Speaking to a source familiar with the companies' plans, Android Police has learned that the OnePlus 8—the next smartphone from OnePlus—will be launching on Verizon in the United States, and that it will have 5G connectivity on board. That connectivity would likely mean support for Verizon's ultra-fast but ultra-small mmWave network.

This will be the first time a OnePlus phone has been available on Verizon, though the company's handsets have been largely compatible with the carrier for some time, as OnePlus has submitted devices like the OnePlus 7 Pro for certification on the network.

We previously reported that Verizon was planning to launch a OnePlus device in 2020, but were sketchy on the details. We can now be more precise, though some questions do remain. For one, we're only aware of one model of the OnePlus 8 coming to Verizon, and it would appear to be the smaller, non-pro variant, of which renders have already leaked. Renders of the larger OnePlus 8 Pro have also been published, but we have no indication that Verizon intends to sell this version of the phone at this time.

We have a high degree of confidence in our source for this story, and believe that a Verizon version of the OnePlus 8 with 5G connectivity is essentially imminent at this point. We have no indication of what OnePlus' plans are with regard to other US carriers, though I would be surprised if the company's partnership with T-Mobile didn't continue on in 2020 after the launch of the McLaren 5G version of the OnePlus 7T Pro.

No information about pricing or an exact release date was available. We can state with a high degree of confidence that this phone will be fully Verizonified, meaning the carrier's suite of preloaded apps and functionality like Wi-Fi calling, VoLTE, and other Verizon network features should all be supported out of the box.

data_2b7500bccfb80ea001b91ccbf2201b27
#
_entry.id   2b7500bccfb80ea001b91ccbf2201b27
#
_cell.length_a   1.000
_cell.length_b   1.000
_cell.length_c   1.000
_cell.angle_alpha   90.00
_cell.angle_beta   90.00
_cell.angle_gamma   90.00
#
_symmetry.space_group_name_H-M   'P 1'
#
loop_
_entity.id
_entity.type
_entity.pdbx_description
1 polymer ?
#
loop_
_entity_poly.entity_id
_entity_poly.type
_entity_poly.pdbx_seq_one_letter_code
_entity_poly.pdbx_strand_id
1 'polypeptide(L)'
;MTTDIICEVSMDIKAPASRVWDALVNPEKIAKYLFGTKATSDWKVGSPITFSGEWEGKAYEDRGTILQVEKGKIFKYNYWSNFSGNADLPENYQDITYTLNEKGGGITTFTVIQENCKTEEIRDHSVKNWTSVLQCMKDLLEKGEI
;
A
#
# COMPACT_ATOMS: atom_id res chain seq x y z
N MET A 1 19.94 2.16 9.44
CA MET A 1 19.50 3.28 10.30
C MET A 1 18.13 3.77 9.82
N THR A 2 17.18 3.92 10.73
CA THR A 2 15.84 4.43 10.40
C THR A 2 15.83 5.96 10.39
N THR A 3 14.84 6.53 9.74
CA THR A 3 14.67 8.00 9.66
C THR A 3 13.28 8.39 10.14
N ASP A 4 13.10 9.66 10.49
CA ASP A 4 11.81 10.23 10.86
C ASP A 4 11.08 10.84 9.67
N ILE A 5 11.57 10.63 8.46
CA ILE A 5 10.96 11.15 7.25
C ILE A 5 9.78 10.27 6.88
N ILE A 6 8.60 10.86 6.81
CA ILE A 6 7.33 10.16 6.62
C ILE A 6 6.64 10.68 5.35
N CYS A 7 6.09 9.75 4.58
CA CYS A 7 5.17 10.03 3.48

This is a big deal for OnePlus' US market ambitions. While T-Mobile has proven an effective jumping-off point for a larger presence in the US smartphone market, AT&T and Verizon still hold the keys to the large majority of American post-paid wireless subscribers. Those subscribers overwhelmingly purchase their smartphone from their carrier, meaning that even if a phone is compatible with that carrier, it's unlikely to see significant traction unless that carrier also sells it. If Verizon is willing to get on board with OnePlus, that also gives OnePlus more leverage with other operators, and potentially access to Verizon's rapidly-growing don't-call-it-an-MVNO Visible.

Still, as Google's Pixel has shown, getting inside those carrier stores is only half the battle. OnePlus will need Verizon's help to market its phones, and Verizon retail employees will have to be incentivized to sell them. In a market where most consumers are paying off their smartphones on two-year payment plans, OnePlus' lower MSRPs give it much less of an edge than in the world of unlocked sales. American customers don't see a phone's retail price, they see their monthly bill. If a OnePlus phone costs $22 a month to an iPhone's $37, that's a mere $15 difference, not the hundreds that a sticker price comparison would yield. The numbers all work out the same in the end, but the psychology is decidedly different.

All things considered, though, things just seem to keep looking up for OnePlus. We'll let you know more as learn it.